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Brook Trout Survey Project

Join Maine Audubon or make a donation using this link and 100% of the proceeds will go directly to the Brook Trout Project.

Maine has the most extensive distribution and abundance of brook trout throughout their native range in the United States, and has been designated as the last true stronghold for wild brook trout. Maine’s wild brook trout waters represent a unique, valuable and irreplaceable ecological resource, and we need to know where they are before we can protect and manage them appropriately. The information collected by volunteer anglers, verified by biologists, will help inform future fisheries management decisions. This data will be used to set policy and implement effective conservation strategies to protect, restore and enhance native eastern brook trout populations in Maine.

The Remote Pond Survey Project is a collaborative effort by Maine Audubon (MA), the Maine Department of Inland Fisheries and Wildlife (MDIFW) and the Maine Council of Trout Unlimited (METU). The goal is to recruit volunteers to identify previously-undocumented wild brook trout populations in remote Maine ponds. Maine contains over 6,000 lakes and ponds, and close to 1,000 of those waters had never been surveyed by fisheries biologists prior and have no records of any past stocking.

Learn more about the Remote Pond Survey at

Stream pictureThe Coastal Stream Survey Project is a collaborative effort by Maine Audubon (MA), the Maine Department of Inland Fisheries and Wildlife (MDIFW), the Maine Council of Trout Unlimited (METU), and most recently the Sea Run Brook Trout Coalition (SRBTC). The Coastal Stream Survey is a separate project that was added in 2014 to recruit volunteer anglers to gather data on wild brook trout in Maine’s coastal rivers and streams. Brook trout that live in coastal streams may spend part of their lives in saltwater and come back to freshwater to spawn, a life history strategy called “diadromy.” Currently, the distribution and life history of coastal brook trout in Maine is poorly understood. Diadromous populations of brook trout appear to be declining throughout their range.  There has never been an intensive survey of Maine’s coastal brook trout populations, so their current status in Maine is uncertain. Data collected by volunteers will be provided to biologists to inform future fisheries management decisions.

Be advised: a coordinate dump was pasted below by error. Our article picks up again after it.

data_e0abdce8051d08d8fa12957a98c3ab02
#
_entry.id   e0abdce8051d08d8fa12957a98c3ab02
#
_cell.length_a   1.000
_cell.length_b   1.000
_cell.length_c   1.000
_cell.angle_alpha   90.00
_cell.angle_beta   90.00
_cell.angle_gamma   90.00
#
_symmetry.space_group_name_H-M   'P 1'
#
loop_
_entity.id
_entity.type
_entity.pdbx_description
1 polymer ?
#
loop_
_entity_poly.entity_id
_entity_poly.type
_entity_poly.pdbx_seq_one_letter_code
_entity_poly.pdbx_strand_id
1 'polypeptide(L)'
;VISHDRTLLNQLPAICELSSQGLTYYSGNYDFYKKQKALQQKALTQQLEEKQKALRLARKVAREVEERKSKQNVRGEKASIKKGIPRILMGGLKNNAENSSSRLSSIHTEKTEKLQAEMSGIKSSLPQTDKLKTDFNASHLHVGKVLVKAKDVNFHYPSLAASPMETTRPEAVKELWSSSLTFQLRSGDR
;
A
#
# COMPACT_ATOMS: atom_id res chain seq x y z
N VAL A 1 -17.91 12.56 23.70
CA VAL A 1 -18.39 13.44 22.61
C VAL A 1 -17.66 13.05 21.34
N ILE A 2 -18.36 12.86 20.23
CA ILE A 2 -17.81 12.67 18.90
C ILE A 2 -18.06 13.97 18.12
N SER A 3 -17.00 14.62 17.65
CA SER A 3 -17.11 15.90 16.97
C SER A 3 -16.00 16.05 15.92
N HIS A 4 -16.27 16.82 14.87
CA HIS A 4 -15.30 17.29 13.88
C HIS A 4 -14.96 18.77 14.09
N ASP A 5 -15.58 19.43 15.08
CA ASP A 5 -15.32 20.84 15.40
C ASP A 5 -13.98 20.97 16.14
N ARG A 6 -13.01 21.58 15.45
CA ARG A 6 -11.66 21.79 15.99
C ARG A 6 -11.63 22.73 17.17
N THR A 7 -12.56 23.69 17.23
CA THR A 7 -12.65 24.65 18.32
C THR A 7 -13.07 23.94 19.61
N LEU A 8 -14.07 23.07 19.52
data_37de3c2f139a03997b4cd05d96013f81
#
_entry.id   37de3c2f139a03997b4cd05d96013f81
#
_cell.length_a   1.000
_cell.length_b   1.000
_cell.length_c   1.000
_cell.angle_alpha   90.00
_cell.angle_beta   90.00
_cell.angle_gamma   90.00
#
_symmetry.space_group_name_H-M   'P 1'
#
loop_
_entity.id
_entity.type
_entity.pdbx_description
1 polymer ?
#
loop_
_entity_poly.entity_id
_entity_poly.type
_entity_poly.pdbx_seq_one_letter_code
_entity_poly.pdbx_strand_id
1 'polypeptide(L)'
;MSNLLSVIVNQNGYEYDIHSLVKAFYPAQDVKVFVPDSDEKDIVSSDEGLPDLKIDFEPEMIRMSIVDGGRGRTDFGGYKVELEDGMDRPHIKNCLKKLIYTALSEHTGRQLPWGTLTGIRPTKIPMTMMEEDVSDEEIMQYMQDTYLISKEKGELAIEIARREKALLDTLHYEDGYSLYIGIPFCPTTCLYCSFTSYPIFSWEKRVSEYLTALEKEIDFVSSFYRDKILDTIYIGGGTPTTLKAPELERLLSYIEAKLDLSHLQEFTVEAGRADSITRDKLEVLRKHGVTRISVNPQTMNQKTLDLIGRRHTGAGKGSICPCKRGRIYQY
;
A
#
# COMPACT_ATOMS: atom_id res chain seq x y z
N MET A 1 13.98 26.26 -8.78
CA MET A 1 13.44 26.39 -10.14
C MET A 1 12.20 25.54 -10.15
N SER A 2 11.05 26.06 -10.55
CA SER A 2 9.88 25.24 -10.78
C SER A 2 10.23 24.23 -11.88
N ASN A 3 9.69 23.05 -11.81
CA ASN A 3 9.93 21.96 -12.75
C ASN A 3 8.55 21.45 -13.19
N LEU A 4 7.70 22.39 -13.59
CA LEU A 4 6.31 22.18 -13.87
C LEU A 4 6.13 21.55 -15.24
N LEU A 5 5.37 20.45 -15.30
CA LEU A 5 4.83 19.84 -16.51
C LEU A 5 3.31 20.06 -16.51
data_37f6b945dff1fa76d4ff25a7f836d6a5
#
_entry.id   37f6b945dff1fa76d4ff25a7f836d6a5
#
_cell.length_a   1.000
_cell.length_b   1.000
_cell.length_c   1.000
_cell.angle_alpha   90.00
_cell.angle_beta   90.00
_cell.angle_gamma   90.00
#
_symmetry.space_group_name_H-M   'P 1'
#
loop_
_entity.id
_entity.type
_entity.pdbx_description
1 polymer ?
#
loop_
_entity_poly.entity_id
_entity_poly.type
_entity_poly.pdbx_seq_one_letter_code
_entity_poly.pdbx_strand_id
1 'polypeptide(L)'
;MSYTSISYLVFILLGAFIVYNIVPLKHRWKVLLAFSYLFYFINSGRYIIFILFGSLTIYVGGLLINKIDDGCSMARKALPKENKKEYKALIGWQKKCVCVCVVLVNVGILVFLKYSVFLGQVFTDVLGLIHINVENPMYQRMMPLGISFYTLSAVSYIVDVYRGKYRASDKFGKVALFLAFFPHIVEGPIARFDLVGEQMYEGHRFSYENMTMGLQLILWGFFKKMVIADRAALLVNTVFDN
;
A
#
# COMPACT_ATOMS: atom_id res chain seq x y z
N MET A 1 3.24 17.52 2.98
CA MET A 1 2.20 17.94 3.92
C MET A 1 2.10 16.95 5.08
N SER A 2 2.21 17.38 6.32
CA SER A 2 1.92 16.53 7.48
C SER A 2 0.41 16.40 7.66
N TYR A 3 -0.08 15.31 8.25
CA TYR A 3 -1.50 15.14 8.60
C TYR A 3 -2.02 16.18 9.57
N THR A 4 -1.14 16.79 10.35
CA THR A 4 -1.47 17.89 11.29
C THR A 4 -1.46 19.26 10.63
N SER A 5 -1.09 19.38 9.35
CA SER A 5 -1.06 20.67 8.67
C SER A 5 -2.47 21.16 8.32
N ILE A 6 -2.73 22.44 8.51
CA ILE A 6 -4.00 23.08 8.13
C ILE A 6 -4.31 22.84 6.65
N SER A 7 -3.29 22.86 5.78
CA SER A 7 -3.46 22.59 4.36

Learn more about the Coastal Stream Survey at

Volunteer Anglers Needed in 2016

EmilyThanks to the overwhelming response from anglers and the conservation community, we are pleased to announce the launch of the sixth consecutive year of the Brook Trout Survey Project.  2016 will include surveys on both remote ponds and coastal streams.  There are lots of exciting places to explore this year, and we are seeking new and returning volunteers to assist with this effort.

The success of this project is entirely dependent on the data collected by volunteer anglers, so please consider helping with the Brook Trout Survey Project.  This is your chance to make a significant contribution to the conservation of native brook trout in Maine.  If you love to fish for brook trout and are looking for an adventure, we need you!

For more information or to sign up to volunteer, please contact Emily Bastian at Maine Audubon at 207-781-2330 x207, or [email protected].

You’re invited to a special event on April 14:
“Protecting Maine’s Brook Trout”

Come spend an evening with other brook trout enthusiasts and learn about Maine Audubon’s work to protect wild and native brook trout in Maine.

Learn more about this exciting event and REGISTER here: